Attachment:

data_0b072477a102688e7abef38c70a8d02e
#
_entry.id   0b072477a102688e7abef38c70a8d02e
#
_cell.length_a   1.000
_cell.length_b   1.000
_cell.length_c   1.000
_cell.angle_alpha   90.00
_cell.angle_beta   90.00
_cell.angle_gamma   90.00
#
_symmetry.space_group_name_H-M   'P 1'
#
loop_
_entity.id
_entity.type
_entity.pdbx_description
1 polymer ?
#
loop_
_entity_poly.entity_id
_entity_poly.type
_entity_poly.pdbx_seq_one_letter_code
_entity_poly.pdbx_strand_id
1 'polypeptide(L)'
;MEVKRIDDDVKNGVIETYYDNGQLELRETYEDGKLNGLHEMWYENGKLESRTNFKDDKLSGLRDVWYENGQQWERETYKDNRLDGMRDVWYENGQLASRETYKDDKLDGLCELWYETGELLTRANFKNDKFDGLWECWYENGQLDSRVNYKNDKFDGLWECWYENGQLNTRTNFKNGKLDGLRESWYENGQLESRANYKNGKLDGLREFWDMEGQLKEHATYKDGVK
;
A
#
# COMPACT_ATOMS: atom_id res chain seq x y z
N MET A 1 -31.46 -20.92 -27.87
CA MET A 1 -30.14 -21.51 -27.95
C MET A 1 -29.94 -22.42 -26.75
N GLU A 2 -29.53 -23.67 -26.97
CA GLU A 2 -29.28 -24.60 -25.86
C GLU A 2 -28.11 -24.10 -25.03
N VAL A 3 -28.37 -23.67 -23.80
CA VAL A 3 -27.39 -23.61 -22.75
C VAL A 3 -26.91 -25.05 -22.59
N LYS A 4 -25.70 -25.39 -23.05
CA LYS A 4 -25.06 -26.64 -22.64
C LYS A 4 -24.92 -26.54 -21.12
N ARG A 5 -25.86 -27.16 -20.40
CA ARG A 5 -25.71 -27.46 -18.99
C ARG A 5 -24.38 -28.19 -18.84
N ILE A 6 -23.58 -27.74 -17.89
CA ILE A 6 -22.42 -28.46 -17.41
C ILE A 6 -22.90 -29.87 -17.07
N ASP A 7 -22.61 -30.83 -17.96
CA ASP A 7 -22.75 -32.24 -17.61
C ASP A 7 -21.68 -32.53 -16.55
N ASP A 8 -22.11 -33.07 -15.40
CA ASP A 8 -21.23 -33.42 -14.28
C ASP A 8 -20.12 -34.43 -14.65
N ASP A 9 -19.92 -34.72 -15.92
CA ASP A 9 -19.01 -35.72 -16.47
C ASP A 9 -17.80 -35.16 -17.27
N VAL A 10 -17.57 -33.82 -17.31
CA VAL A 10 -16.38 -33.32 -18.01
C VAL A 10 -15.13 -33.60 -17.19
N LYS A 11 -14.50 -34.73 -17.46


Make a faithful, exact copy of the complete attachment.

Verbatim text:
data_0b072477a102688e7abef38c70a8d02e
#
_entry.id   0b072477a102688e7abef38c70a8d02e
#
_cell.length_a   1.000
_cell.length_b   1.000
_cell.length_c   1.000
_cell.angle_alpha   90.00
_cell.angle_beta   90.00
_cell.angle_gamma   90.00
#
_symmetry.space_group_name_H-M   'P 1'
#
loop_
_entity.id
_entity.type
_entity.pdbx_description
1 polymer ?
#
loop_
_entity_poly.entity_id
_entity_poly.type
_entity_poly.pdbx_seq_one_letter_code
_entity_poly.pdbx_strand_id
1 'polypeptide(L)'
;MEVKRIDDDVKNGVIETYYDNGQLELRETYEDGKLNGLHEMWYENGKLESRTNFKDDKLSGLRDVWYENGQQWERETYKDNRLDGMRDVWYENGQLASRETYKDDKLDGLCELWYETGELLTRANFKNDKFDGLWECWYENGQLDSRVNYKNDKFDGLWECWYENGQLNTRTNFKNGKLDGLRESWYENGQLESRANYKNGKLDGLREFWDMEGQLKEHATYKDGVK
;
A
#
# COMPACT_ATOMS: atom_id res chain seq x y z
N MET A 1 -31.46 -20.92 -27.87
CA MET A 1 -30.14 -21.51 -27.95
C MET A 1 -29.94 -22.42 -26.75
N GLU A 2 -29.53 -23.67 -26.97
CA GLU A 2 -29.28 -24.60 -25.86
C GLU A 2 -28.11 -24.10 -25.03
N VAL A 3 -28.37 -23.67 -23.80
CA VAL A 3 -27.39 -23.61 -22.75
C VAL A 3 -26.91 -25.05 -22.59
N LYS A 4 -25.70 -25.39 -23.05
CA LYS A 4 -25.06 -26.64 -22.64
C LYS A 4 -24.92 -26.54 -21.12
N ARG A 5 -25.86 -27.16 -20.40
CA ARG A 5 -25.71 -27.46 -18.99
C ARG A 5 -24.38 -28.19 -18.84
N ILE A 6 -23.58 -27.74 -17.89
CA ILE A 6 -22.42 -28.46 -17.41
C ILE A 6 -22.90 -29.87 -17.07
N ASP A 7 -22.61 -30.83 -17.96
CA ASP A 7 -22.75 -32.24 -17.61
C ASP A 7 -21.68 -32.53 -16.55
N ASP A 8 -22.11 -33.07 -15.40
CA ASP A 8 -21.23 -33.42 -14.28
C ASP A 8 -20.12 -34.43 -14.65
N ASP A 9 -19.92 -34.72 -15.92
CA ASP A 9 -19.01 -35.72 -16.47
C ASP A 9 -17.80 -35.16 -17.27
N VAL A 10 -17.57 -33.82 -17.31
CA VAL A 10 -16.38 -33.32 -18.01
C VAL A 10 -15.13 -33.60 -17.19
N LYS A 11 -14.50 -34.73 -17.46